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Why Netflix will suffer if law comes into play demanding more Australian content

According to finance media reports, the Liberal Government is looking to impose regulations on Netflix, YouTube and other streaming services, forcing them to increase their amounts of Australian-produced content by the end of this year. But it’s not as pretty a picture as it sounds.

While free-to-air television (ie: Channels Ten, Nine and Seven, and the ABC) are subject to the rule that 55% of their content must be Australian-produced, there is no such standing in the unregulated stream TV market.

Radio in this country has the same general rule as free-to-air TV but then locally made independent music that comes out of Australia is actually very good. Local television generally isn’t.

Australia does not make great TV. Australia makes decent TV sometimes. But even when our homemade television is based on fact, it’s still comparatively boring.

While the government may be pushing for a lower local content quota for stream platforms, any such requirement, really, would cause the likes of Netflix to lose tens of thousands of viewers due to a sort of ‘forced curation’ that the brand is not used to. Put it this way, if you’re a regular Netflix viewer you’re going to be seen a lot boring Aussie war bios in the Documentary section and shows closer to the naff aesthetic of Home & Away than the broader global look of, say, Black Mirror, Orange Is The New Black, Ozark or Dark.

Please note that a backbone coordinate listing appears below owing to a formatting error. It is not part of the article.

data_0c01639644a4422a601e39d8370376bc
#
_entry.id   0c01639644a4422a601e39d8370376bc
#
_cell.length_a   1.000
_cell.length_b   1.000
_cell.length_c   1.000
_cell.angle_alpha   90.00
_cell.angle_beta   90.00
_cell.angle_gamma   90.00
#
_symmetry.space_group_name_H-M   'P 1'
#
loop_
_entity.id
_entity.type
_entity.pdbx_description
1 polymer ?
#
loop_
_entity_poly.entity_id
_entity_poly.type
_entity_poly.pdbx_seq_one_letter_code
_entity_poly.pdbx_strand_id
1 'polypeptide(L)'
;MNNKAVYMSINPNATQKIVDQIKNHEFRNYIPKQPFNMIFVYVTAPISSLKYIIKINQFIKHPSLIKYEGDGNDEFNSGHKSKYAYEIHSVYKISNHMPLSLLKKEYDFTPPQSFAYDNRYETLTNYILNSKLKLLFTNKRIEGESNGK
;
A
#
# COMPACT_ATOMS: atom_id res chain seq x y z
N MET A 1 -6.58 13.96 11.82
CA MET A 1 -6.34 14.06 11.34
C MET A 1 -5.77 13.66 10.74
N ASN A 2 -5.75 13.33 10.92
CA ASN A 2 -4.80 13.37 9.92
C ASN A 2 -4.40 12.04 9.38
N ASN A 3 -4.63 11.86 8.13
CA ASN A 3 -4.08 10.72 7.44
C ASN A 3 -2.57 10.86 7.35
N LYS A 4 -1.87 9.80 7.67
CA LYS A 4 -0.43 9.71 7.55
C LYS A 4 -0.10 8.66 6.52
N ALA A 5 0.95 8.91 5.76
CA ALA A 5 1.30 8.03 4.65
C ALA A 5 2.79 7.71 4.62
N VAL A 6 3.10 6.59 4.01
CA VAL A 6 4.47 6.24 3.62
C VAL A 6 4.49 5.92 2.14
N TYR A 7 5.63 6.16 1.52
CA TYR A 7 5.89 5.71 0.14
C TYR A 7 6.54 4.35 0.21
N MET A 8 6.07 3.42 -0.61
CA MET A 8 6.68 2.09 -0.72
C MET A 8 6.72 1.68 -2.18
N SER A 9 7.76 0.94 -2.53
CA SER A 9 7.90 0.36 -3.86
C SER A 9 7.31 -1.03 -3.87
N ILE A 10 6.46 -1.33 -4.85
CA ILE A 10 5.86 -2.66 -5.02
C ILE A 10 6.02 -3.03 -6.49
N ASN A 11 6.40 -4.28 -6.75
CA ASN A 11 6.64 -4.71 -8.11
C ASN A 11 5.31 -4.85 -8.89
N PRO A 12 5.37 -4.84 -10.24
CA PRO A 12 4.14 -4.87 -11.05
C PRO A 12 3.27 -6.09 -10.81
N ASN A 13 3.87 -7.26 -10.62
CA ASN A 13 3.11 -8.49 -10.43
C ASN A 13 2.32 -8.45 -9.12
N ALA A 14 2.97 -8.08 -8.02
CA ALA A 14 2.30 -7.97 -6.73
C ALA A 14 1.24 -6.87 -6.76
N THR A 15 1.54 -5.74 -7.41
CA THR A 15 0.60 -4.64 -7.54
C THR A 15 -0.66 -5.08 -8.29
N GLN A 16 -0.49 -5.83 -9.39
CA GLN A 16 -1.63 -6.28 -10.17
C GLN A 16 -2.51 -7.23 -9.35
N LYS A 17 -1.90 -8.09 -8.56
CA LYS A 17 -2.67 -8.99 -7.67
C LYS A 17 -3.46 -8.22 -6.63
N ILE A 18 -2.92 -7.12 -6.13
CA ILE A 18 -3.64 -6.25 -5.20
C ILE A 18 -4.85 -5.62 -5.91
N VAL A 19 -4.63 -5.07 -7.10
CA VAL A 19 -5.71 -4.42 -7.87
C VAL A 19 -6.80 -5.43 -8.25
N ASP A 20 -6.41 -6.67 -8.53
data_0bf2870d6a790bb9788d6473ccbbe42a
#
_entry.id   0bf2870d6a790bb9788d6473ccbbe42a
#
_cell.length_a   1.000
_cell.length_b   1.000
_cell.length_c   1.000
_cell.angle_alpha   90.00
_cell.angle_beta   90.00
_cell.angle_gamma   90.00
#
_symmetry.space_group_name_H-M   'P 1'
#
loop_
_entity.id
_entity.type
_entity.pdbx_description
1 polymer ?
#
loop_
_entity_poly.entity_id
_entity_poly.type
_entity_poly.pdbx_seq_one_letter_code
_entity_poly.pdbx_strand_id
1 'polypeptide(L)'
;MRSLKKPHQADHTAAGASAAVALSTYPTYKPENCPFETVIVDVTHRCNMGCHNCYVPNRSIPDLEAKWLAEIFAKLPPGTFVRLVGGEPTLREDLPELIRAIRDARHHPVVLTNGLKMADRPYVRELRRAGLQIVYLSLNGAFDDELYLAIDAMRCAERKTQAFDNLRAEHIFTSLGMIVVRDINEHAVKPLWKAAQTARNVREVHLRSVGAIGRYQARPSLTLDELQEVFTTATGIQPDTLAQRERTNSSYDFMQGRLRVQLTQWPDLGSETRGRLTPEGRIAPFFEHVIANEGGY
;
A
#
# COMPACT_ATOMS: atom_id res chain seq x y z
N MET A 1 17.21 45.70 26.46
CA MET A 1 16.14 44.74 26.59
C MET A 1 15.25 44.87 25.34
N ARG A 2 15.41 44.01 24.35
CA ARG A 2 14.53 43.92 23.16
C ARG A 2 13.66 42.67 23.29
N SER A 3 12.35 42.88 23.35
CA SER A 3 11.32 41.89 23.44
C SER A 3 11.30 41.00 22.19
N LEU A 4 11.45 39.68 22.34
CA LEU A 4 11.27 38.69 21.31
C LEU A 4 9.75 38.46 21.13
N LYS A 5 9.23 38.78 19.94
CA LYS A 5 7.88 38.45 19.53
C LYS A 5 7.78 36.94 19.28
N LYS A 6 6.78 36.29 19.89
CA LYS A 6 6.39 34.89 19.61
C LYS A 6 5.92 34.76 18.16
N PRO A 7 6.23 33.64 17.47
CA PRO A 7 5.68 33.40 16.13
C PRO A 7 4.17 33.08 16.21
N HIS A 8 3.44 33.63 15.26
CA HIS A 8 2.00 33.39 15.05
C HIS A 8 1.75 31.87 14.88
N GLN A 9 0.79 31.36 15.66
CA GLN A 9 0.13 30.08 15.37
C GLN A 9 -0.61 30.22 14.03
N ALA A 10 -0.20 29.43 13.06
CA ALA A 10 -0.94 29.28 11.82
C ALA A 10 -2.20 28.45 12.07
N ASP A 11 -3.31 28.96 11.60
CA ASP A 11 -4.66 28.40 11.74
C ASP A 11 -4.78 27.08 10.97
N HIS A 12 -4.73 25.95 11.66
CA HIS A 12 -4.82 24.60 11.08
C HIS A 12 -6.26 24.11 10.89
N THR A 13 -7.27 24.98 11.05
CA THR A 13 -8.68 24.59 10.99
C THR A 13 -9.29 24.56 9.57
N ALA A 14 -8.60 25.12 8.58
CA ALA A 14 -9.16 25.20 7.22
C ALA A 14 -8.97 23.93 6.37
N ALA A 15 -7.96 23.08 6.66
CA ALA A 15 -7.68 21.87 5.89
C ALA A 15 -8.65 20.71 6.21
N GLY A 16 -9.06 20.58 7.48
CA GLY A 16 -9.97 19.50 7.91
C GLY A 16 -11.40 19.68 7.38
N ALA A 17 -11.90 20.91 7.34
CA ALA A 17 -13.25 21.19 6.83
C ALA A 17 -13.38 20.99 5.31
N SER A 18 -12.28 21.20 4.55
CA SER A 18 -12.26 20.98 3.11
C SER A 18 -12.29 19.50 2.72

‘Dark’, one of the many unique, internationally produced series available to stream on Netflix.

 

Currently, Netflix has the comfortable option of picking programs that “speak” to its micro markets rather than force-feeding a mass audience with middle-of-the-road content. And, despite being an American-born company, Netflix is doing a pretty good job at including a healthy number of international series, such as 3% (Brazil), Babylon Berlin (Germany), Suburra (Italy), Hibana (Japan), Occupied (Norway), and Money Heist and Cable Girls (both from Spain).

Still, the company lacks a knack for picking quality Australian content. Just look at the comical disaster that was Chris Lilley’s Lunatics which had a lot of money thrown at it and was hyped to the Nth degree but failed to deliver laughs like Lilley’s previous four self-managed series.

Even a minimal quota of local content, something like 30% (which is what European nations are demanding of international streaming companies) would pose a problem for Netflix and the threat of losing audience devotion.

Simply put, Australia does not make great TV.

Australia makes decent TV sometimes; cases in point: Wentworth (a spin-off of classic drama Prisoner), Kath & Kim (the original admittedly better than its tragic American offshoot), and No Activity (the original too raw to compare to its polished U.S. version).